The plaintiff urges that the specifications provided to the defendants were actually the government's way of quoting a "stock number". In support of this position, the plaintiff attaches the deposition of Thayle Flandars Taylor of McDonnell Douglas Corporation, which was taken in a separate cause of action against McDonnell Douglas. In the deposition, he states that the asbestos used in the aircraft at issue in that case was purchased commercially from Johns-Manville. (See Exhibit 1 to Plaintiff's Memorandum Opposing Motions for Summary Judgment). Further, Mr. Taylor, referring to the thickness and width of the asbestos rub strip, states that the military "doesn't even have this as a requirement of how it should be. There is no military specs for it so we buy commercial." Id. From this statement, the plaintiff argues that there was no military specification for the asbestos containing component part on the aircraft at issue. Thus, according to the plaintiff, the government "virtually bought the asbestos -- containing aircraft parts 'off the shelf' or 'out of stock'." From this, the plaintiff concludes that the government contractor defense does not apply.
Although the court is cognizant of the "stock product" exception to the government contractor defense, the court is unpersuaded by the plaintiff's analogy. The products at issue before the court are the aircraft themselves, and not each individual component part, nor is this a situation wherein the government merely ordered a quantity of a product. The defendants have presented to the court various declarations and affidavits of persons with actual knowledge of procurement of the aircraft. A review of the supporting documentation to the defendants' memoranda reveals that the government provided the defendants with detail specifications for the design and manufacture of the aircraft. (See Declaration of General Gabriel Disosway, Exhibit 1 to Defendant General Dynamics' Factual Memorandum in Support of its Motion for Summary Judgment; Affidavit of Donald W. Douglas, Jr., Exhibit A to Defendant McDonnell Douglas' Motion for Summary Judgment; Declaration of Mort Rosenbaum, Exhibit 3 to General Dynamics' Memorandum; Exhibit 14 and 15 to General Dynamics' Memorandum; Exhibits 1 through 22 to Exhibit A, Affidavit of Donald W. Douglas, Jr., attached to Defendant McDonnell Douglas' Memorandum in Support of its Motion for Summary Judgment; Exhibit B, Affidavit of Larry L. Fogg, and the attached Exhibits 1 through 4, to McDonnell Douglas' Memorandum in Support of its Motion for Summary Judgment.) It is clear that the procurement of the aircraft at issue involved a great deal more than merely a procurement officer contacting General Dynamics and McDonnell Douglas to order a quantity of these aircraft, and that the aircraft in question were indeed "military equipment" and not, as plaintiff suggests, merely "stock products."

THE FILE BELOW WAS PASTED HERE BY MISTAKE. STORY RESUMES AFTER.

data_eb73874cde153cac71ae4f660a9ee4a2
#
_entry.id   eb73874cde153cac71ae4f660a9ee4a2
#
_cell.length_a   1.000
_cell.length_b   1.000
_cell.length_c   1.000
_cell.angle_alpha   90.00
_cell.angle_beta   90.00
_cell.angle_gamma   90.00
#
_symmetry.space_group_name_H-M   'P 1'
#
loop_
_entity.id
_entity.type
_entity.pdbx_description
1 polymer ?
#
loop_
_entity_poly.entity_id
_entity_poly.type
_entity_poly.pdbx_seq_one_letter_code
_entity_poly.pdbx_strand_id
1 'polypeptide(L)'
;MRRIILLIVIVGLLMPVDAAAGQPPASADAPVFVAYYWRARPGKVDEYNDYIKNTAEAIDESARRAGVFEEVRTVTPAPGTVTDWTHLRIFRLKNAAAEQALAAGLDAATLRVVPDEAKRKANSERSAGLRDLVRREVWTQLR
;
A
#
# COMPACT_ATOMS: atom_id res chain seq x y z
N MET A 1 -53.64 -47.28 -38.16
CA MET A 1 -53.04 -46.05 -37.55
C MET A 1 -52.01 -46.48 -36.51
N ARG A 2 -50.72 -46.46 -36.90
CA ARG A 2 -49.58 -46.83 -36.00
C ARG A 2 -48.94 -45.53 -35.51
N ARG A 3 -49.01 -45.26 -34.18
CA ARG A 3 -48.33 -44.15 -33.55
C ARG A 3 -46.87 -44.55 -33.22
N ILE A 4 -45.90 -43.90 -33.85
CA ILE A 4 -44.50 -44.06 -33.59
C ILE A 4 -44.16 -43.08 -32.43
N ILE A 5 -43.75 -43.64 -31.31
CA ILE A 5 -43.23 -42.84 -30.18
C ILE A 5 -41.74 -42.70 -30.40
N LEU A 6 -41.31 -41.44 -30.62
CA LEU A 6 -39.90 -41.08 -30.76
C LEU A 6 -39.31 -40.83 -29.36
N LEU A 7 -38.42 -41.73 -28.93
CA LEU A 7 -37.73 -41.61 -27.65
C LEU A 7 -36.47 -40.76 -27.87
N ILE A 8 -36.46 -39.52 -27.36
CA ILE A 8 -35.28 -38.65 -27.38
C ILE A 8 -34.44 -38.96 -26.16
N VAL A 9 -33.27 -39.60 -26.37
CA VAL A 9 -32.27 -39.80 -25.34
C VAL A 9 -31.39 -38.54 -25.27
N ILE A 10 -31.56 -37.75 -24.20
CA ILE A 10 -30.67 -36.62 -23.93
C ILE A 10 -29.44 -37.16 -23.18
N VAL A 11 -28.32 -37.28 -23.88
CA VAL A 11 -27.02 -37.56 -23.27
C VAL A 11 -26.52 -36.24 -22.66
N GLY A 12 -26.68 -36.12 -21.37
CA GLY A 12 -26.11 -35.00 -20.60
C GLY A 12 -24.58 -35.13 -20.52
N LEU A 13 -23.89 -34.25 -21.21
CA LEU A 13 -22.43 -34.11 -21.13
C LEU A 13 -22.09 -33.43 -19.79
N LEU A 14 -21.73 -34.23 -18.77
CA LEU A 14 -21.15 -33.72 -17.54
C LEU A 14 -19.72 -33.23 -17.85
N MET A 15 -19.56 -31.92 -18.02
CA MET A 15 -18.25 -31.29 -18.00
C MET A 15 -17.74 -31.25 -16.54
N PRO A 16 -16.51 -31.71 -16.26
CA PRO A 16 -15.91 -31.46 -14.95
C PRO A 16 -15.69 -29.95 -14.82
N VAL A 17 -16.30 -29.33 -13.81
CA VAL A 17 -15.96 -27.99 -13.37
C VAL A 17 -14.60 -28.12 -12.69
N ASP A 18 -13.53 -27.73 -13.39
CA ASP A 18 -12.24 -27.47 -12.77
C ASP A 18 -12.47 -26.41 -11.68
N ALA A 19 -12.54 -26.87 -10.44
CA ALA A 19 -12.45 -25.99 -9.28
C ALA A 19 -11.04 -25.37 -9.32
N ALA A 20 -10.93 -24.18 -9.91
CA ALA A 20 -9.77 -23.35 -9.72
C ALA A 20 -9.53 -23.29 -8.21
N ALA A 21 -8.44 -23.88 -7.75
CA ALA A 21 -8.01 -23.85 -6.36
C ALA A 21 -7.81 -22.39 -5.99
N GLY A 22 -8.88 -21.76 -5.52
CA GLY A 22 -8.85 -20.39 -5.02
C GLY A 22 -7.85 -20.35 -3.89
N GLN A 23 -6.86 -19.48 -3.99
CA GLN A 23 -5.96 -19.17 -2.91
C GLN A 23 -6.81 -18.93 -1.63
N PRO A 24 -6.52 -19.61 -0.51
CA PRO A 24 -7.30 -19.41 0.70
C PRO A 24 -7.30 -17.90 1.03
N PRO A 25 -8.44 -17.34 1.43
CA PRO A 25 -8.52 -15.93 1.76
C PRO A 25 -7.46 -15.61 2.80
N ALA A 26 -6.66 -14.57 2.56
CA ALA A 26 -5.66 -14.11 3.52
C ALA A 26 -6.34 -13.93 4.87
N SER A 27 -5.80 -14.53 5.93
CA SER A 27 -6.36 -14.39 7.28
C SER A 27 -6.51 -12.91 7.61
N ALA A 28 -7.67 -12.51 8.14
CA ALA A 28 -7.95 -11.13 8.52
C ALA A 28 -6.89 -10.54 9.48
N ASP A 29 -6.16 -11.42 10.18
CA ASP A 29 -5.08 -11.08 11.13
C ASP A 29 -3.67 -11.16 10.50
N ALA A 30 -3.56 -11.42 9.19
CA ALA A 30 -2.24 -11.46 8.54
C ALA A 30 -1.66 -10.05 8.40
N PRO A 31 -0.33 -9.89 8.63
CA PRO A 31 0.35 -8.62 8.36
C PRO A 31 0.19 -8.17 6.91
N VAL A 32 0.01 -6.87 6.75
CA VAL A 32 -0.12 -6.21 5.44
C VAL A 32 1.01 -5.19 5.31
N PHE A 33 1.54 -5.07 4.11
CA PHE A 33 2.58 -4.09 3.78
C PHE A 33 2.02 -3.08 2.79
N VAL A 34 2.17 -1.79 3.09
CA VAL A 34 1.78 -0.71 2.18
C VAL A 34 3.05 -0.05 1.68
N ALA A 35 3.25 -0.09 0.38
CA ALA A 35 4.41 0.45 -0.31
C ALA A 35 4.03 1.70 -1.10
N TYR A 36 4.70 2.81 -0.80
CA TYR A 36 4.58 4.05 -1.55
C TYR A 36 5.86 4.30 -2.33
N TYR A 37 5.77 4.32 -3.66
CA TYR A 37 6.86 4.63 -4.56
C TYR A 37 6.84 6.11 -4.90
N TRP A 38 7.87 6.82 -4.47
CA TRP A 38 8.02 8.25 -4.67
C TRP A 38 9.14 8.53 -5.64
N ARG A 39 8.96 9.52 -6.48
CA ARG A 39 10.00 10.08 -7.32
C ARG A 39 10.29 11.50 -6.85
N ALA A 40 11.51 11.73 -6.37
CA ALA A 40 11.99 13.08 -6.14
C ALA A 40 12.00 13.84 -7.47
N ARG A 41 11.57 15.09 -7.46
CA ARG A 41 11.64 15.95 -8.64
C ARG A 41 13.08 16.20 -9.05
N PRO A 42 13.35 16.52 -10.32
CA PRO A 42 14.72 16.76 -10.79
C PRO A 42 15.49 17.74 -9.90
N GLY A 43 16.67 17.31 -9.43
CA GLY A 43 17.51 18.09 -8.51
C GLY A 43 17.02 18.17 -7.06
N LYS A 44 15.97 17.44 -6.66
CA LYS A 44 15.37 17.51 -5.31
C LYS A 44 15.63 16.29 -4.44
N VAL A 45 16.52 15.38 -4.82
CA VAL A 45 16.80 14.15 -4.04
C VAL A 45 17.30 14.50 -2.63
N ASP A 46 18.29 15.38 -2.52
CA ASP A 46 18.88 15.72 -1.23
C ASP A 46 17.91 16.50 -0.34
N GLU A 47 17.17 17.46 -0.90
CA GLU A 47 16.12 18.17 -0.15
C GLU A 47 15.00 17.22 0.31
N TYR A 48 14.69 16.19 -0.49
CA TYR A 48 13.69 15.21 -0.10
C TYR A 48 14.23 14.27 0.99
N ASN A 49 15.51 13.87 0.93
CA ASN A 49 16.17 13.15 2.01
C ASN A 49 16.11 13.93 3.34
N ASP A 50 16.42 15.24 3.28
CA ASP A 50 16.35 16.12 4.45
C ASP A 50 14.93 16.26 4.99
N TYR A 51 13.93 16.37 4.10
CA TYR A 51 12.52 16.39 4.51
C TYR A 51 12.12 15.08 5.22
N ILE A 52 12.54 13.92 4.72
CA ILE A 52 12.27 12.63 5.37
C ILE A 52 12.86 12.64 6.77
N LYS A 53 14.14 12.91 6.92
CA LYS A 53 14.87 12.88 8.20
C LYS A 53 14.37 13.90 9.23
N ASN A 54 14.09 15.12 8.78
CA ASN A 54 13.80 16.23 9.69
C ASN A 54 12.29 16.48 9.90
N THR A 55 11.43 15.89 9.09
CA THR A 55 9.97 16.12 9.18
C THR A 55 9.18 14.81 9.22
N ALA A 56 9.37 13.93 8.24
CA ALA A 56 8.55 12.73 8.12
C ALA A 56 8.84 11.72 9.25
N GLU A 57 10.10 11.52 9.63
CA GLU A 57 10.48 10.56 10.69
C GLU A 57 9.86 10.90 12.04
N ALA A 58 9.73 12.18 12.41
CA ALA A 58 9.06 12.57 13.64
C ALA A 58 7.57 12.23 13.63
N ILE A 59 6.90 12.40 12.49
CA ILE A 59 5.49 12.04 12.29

The plaintiff further urges that the government contractor defense is inapplicable in that the asbestos containing product was of such a commercial nature that there can be no federal interest, and thus no conflict exists between federal and state law. The plaintiff argues that the government must have a significant interest in the particular feature it ordered the contractor to make. (See Plaintiff's Memorandum in Opposition to Motions for Summary Judgment at Page 11). As previously stated, the particular products at issue in the instant case are the aircraft themselves and not, as plaintiff urges the court to find, the pieces of asbestos that was a component of the aircraft. A conflict therefore exists between federal and state law. Through requiring the military equipment to contain asbestos the government exercised a discretionary function. State ...